By: Madison Spratto / NM News Port
University of New Mexico students can now get a step ahead when applying to volunteer for the Peace Corps through the Peace Corps Preparation Program.
The Peace Corps offers service opportunities that immerse volunteers within a community abroad to work with local leaders on environmental, economic, agricultural, educational, health or youth development projects.
Students must complete three required courses and 50 hours of volunteer work, then the Peace Corps will award a certificate they can attach to their application. The three courses focus on intercultural competence, according to Todd Karr, director of the Education Abroad program. He works with the prep program students.
There are a number of different courses across several disciplines, which Karr said makes it easy for students to incorporate into their degree program.
Language requirements depend on where students want to be placed, and the other three credits needed can come from a variety of different departments. Karr said the list of classes approved is continually evolving, adding that some students may have already completed the program without even knowing.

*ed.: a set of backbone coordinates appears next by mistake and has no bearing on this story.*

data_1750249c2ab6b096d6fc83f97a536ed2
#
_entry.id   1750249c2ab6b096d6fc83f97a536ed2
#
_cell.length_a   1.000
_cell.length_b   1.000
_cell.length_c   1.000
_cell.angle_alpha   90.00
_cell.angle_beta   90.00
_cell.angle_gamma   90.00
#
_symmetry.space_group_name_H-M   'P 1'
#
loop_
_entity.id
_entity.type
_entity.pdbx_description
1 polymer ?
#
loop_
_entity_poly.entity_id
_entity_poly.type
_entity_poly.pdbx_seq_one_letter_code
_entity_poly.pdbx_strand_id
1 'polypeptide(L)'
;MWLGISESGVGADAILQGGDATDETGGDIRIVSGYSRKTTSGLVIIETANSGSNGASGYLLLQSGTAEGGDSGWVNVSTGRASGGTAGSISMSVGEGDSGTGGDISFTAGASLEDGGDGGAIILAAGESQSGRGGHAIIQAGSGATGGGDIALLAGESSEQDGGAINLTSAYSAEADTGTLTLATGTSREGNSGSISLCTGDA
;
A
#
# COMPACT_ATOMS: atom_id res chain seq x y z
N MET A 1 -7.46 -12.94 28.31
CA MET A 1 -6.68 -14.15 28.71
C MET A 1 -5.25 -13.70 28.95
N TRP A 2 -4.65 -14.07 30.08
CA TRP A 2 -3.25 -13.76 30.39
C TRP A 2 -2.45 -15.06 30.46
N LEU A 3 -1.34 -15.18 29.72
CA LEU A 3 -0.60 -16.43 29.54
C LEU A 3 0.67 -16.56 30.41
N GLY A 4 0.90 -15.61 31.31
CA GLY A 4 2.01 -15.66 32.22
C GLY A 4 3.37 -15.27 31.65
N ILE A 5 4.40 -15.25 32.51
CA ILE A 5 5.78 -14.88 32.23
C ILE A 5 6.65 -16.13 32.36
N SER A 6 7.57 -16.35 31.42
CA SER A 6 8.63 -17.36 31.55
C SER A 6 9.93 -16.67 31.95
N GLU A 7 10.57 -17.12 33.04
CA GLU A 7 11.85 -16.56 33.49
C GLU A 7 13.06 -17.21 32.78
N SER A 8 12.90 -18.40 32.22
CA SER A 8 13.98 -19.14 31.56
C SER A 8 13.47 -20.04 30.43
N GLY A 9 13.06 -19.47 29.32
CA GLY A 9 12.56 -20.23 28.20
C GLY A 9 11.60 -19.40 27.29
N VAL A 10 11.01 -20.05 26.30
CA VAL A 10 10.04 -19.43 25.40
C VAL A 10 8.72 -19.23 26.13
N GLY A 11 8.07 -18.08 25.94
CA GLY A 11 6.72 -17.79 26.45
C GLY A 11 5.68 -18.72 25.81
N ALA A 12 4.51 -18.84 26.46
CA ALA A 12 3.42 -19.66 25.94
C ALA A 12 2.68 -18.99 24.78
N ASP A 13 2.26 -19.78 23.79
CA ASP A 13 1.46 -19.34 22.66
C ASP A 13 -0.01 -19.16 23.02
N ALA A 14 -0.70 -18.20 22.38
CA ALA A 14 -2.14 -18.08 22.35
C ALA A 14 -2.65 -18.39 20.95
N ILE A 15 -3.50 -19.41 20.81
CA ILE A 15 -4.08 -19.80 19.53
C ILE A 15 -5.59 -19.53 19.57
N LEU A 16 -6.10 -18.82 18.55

Although the program was finalized this year, the idea started with the former UNM Education Abroad Advisor Emily Mosby when the Peace Corps recognized UNM as a place where students are known for their service.
While Karr has not been a Peace Corps volunteer, his time studying and working abroad acts as a sentiment to why this program is important.
“Travel, in any capacity, broadens your world perspective and your appreciation for those that you share this world with,” he said. “The opportunity to study and/or work abroad is unlike any other experience that an individual can have.”
Mary Phibbs, the Study Abroad Advisor, said the program allows students to earn a certificate that will open many doors for them.
“UNM students have a strong culture of community engagement and the Peace Corps prep certificate program is important to the UNM community by offering those who wish to volunteer a pathway to their post-graduation goals,” she said.
From 2013 to 2016 the Peace Corps ranked UNM as the third top volunteer-producing Hispanic-serving institution, having 27 alumni serving in 2016.
Stephen Bishop, the prep program coordinator, said students can gain better intercultural and leadership skills through the program, as well as an understanding and appreciation of global connections.
“The PCPP certificate is a near guarantee of acceptance into a position related to one’s training and interests,” he said.
Karr said the placement for the Peace Corps is incredibly competitive, but by completing the program any student will have an advantage when applying.
Karr recommends students who are interested to reach out to Maria Goodfellow, a recruiter for the Peace Corps. He said Goodfellow fequents campus and enjoys meeting with students interested and connecting them to alumni.
Madison Spratto is a reporter for the NM News Port. She can be reached on Twitter @Madi_Spratto or at firstname.lastname@example.org